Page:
12:18 pm - 10/20/2013
'CrazySexyCool: The TLC Story' Reviews Are In!
The new VH1 movie on legendary girl group TLC — “CrazySexyCool” — doesn’t have to be at all good to be jaw-droppingly great.
The girls have a story no director or writer could screw up — or make up.
The deliciously plotted flick, which debuts Monday at 9 p.m., bounces from one in-your-face, litigious or tragic event to another.
Highlights include multiple lawsuits, bouts of alcoholism, a life-threatening disease, an incestuous affair, wars between the girls waged in the press, one member famously torching her boyfriend’s house to the ground (then posing on a magazine cover, gleefully sporting a fire hose) and, finally, the death of the group’s self-declared craziest member in a horrific car accident.
No reality show could compete with the density, intensity and mania of this plot. In fact, watching the story today makes TLC seem like the natural precursors to “The Real Housewives of Atlanta.” Not only do they beat the housewives in attitude, they provide the historic starting point for Atlanta’s later role as an entertainment capital hot enough to rival the coasts
The film’s principal characters are played by Keke Palmer (as Rozanda “Chilli” Thomas), Drew Sidora (Tionne “T-Boz” Watkins), Lil Mama (Lisa “Left Eye” Lopes) and Rochelle Aytes (Perri “Pebbles” Reid).
Even close fans of the biggest — and wildest — girl group America has ever known may be surprised by some of the movie’s salacious anecdotes. Who knew Chilli was briefly booted from the group early on after the manager, Reid, caught her swapping spit with band producer Dallas Austin?
The movie paints Austin as a serial cad and Pebbles as a frustrated, late-period Joan Crawford-type — jealous of the girls’ youth and hell-bent on controlling every aspect of their lives. Such portrayals may be cartoonish, but they contribute, gorgeously, to the flick’s berserk sense of drama.
Where to begin with such telenovela-worthy material?
You’ll howl as the girls storm the office of record company czar Clive Davis, flanked by roughneck friends, ready to shake down the mogul for the profits they doubt he’ll fork over.
Your eyes will widen as Lisa, frustrated by her shrinking role in the music, goes behind the other girls’ backs to issue a challenge in the press, demanding they record three separate solo CDs and let the public decide whose they really want to hear.
Naturally, the scene of Lisa setting the famous fire that destroyed the house of her philandering boyfriend, football player Andre Rison, makes the pulse quicken, and sick snickers will erupt, though there’s more nuance here than originally reported. Lisa always insisted she didn’t mean to torch the whole place, just to burn the clothes of a romantic rival.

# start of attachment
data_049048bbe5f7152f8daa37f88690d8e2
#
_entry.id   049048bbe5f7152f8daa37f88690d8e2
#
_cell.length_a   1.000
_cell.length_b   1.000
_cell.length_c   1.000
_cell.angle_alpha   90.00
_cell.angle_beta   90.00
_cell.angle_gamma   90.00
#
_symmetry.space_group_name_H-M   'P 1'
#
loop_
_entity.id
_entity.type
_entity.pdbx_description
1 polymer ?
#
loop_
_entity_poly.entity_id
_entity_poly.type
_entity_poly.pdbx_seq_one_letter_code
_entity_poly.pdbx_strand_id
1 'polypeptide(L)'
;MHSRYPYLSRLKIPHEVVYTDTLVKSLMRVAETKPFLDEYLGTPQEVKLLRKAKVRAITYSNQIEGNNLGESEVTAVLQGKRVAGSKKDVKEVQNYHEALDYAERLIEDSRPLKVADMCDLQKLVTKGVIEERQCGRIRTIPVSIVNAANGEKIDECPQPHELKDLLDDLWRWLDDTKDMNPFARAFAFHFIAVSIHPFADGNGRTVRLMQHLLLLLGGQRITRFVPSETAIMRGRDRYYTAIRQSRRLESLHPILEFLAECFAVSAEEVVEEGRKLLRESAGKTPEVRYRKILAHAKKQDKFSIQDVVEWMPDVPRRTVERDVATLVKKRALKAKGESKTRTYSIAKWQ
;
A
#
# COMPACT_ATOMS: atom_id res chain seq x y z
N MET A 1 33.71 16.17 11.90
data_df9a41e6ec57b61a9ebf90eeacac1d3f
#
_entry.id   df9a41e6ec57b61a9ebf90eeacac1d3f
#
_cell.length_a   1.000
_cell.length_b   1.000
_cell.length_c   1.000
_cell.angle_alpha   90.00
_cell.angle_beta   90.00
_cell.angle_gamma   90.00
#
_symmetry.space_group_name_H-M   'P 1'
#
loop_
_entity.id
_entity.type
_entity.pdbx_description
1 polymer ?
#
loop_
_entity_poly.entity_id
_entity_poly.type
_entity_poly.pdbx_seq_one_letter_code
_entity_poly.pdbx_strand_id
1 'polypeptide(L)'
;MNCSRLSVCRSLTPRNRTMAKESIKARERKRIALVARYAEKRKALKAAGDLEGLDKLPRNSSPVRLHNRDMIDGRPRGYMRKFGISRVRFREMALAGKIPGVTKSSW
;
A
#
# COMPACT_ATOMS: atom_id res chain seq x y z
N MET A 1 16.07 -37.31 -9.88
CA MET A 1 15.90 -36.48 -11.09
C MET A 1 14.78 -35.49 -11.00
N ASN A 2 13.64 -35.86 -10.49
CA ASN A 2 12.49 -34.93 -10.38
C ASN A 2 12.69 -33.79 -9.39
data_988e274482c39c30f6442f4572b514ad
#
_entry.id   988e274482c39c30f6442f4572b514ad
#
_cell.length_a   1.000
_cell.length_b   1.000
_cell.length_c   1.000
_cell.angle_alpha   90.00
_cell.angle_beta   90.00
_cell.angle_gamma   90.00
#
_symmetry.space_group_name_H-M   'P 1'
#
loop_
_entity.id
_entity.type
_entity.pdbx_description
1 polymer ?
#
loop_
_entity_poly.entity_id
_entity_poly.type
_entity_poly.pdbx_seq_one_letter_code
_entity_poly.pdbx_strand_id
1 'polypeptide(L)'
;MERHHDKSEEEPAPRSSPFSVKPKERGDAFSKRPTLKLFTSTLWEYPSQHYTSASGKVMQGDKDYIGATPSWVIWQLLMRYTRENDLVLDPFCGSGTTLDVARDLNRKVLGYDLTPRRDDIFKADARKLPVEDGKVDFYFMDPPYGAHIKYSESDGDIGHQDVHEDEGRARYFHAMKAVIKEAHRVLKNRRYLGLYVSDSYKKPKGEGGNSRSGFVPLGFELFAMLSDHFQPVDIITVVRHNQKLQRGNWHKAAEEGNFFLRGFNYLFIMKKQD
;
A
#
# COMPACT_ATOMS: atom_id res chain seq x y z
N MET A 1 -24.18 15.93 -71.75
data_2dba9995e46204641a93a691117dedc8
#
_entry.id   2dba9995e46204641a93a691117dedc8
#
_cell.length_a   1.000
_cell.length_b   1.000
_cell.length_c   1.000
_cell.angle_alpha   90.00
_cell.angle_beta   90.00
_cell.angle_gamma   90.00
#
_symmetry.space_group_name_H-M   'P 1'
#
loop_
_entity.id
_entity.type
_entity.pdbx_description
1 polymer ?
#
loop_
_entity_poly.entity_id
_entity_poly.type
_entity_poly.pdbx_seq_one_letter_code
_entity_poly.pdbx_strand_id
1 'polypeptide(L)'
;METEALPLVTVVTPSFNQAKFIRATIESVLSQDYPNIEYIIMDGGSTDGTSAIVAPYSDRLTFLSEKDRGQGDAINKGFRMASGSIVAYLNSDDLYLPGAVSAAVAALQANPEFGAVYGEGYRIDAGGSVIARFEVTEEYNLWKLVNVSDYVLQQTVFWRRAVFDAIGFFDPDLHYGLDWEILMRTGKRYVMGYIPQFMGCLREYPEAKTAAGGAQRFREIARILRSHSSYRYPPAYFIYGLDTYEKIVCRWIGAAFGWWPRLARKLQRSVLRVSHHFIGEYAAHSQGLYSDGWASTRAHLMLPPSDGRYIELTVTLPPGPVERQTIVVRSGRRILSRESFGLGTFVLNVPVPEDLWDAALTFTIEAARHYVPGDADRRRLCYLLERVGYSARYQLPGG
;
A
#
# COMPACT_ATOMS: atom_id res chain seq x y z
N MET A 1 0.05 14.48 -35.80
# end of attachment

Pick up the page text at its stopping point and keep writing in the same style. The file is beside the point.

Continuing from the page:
All three girls seem to have a knack for hooking up with the most untrustworthy men imaginable, including some of the very “scrubs” one of their biggest hits warned against.
But earnest moments do emerge, like those dealing with T-Boz’s battles with sickle cell anemia, Chilli’s abortion and more than one troubled pregnancy. It’s also admirable that the movie doesn’t sugar-coat some of Lisa’s more troubling behavior, including alcoholism and hissy-fits that, at several times, essentially held the other members hostage to her whims.
The movie deals with Lisa’s death tastefully and sincerely, and the three actresses who play the girls couldn’t be better. They have the trio’s finger-snapping repartee and sisterly rapport down. If the script clunks, and the direction of Charles Stone III lacks the slightest in subtlety or grace, those qualities aren’t what matters. The cray-cray back story is. It’s one that has to be seen — and seen again — to be believed.
On Tuesday TLC will release its first new album in 11 years. Sort of. It’s yet another hits collection, their third of this type. The twist? It includes one new song from the surviving members, “Meant to Be.” The song, which runs under the closing credits of VH1’s “CrazySexyCool: The TLC Story,” tries to put a happy face on the often less-than-beamy film. “Every now and then/it’s got to rain,” T-Boz and Chilli harmonize. “But all you got to do is turn around and see me holding you up.”
The song-of-sisterhood features a decent enough melody, recalling late-period Michael Jackson ballads. A revelation, it’s not. But it does put a sweet period on one of the nuttiest pop stories ever told.